Thousands of writers, artists, filmmakers, and intellectuals fled Germany in the 1930s. Many settled in the United States, hoping to find allies against Nazism and a safe refuge from Hitler’s Gestapo. But in America nearly all of the exiled authors among them Nobel Prize recipient Thomas Mann, his brother Heinrich, dramatist Bertolt Brecht, and novelists Erich Remarque and Lion Feuchtwanger became the subjects of intense suspicion and government surveillance. This riveting book, based on secret FBI files released for the first time to Alexander Stephan under the provisions of the Freedom of Information and Privacy Acts, reveals the disturbing details and the surprising extent of government surveillance operations conducted against German exiles during World War II and the McCarthy era.
Not only the FBI but also the Immigration and Naturalization Service, the House Un-American Activities Committee, and other agencies spied on the German émigrés. Wiretaps were installed, mail was routinely opened and read, records of visitors were maintained. Searches not always with legal warrants were conducted, informants hired, and connections to exile writers established (Thomas Mann’s daughter, Erika, volunteered her insights). Stephan sets these activities in historical context and discusses the widespread xenophobia and paranoia that surrounded Nazism and Communism, which were frequently conflated in the public imagination. The author illuminates the relationship not only between German anti-Nazis and U.S. politics of the period but also between intellectuals and the modern surveillance state.
Die Inhaltsangabe kann sich auf eine andere Ausgabe dieses Titels beziehen.
Alexander Stephan is professor of German at the University of Florida.From Publishers Weekly:
During the 1930s, Thomas Mann, Bertolt Brecht and scores of other German writers fled the Nazi regime to settle in the United States. Some were awarded posh Hollywood contracts; others just barely made ends meet. Using much archival material, Stephan demonstrates in this remarkable study that J. Edgar Hoover and his henchmen at the FBI spied on virtually all the writers. Why? Because the ?migr?s were suspected of being socialists (largely true), and Hoover, a rabid anti-Communist, was obsessed with flushing out anyone with leftist sympathies. Once WWII broke out, the German writers were faced with the additional burden of living as foreign nationals in an enemy country. The Office of Censorship read all their letters; the FBI kept track of their sexual partners; agents combed their works for hidden anti-American meanings. Stephan, a professor of German history at the University of Florida, jumped through a great many hoops in order to obtain the government files on which his study is based, and he does not avoid sharing these travails with the reader. As a result, parts of his text read like the dryest kind of detective book ("The INS gave me 30 pages"; "A further 90 items were withheld by the FBI"). But this detective work also dishes up some surprises, such as that Thomas Mann's daughter (also the onetime wife of W.H. Auden) was an informant for the FBI. A feature on the front page of the arts section of the New York Times in early September promises serious media attention for this title and, consequently, brisk early sales, despite the dry, research-report tone. Illus.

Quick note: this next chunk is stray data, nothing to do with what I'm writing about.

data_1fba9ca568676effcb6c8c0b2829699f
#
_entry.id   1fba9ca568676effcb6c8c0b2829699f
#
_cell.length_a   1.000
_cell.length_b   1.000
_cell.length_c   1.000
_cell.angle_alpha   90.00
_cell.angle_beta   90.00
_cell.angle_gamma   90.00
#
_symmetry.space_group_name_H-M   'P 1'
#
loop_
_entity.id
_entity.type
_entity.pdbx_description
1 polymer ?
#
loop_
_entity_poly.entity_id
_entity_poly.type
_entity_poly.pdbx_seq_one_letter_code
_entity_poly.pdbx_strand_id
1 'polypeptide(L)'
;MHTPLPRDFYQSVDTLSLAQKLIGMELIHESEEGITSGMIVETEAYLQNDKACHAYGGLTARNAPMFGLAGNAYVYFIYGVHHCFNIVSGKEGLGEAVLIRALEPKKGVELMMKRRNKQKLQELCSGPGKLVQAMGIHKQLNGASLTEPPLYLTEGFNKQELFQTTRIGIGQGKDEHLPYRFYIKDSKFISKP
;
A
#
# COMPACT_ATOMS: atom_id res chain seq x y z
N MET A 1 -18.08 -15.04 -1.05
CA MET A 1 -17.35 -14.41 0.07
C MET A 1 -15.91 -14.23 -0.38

Copyright 2000 Reed Business Information, Inc.
„Über diesen Titel“ kann sich auf eine andere Ausgabe dieses Titels beziehen.
Buchbeschreibung New Haven : Yale University Press , 2000. Orig. halfcloth binding. Dustjacket. xxi,362 pp. Translation by Jan van Heurck of : Im Visier des FBI : deutsche Exilschriftsteller in den Akten amerikanischer Geheimdienste. - Stuttgart : Metzler, cop. 1995. Condition : very good copy. ISBN 0300082029[KEYWORDS: LITERARY CRITICISM*, intelligence. Artikel-Nr. 191741
Buchbeschreibung Yale Univ Pr, 2000. Gebundene Ausgabe. Buchzustand: Gebraucht. Gebraucht - Gut - Based on FBI files released under the Freedom of Information and Privacy Acts, this riveting book reveals the disturbing details and surprising extent of U.S. government surveillance against German emigr writers, artists, and intellectuals who sought refuge in America after World War II. 26 illustrations. 384 pp. Artikel-Nr. INF3002683969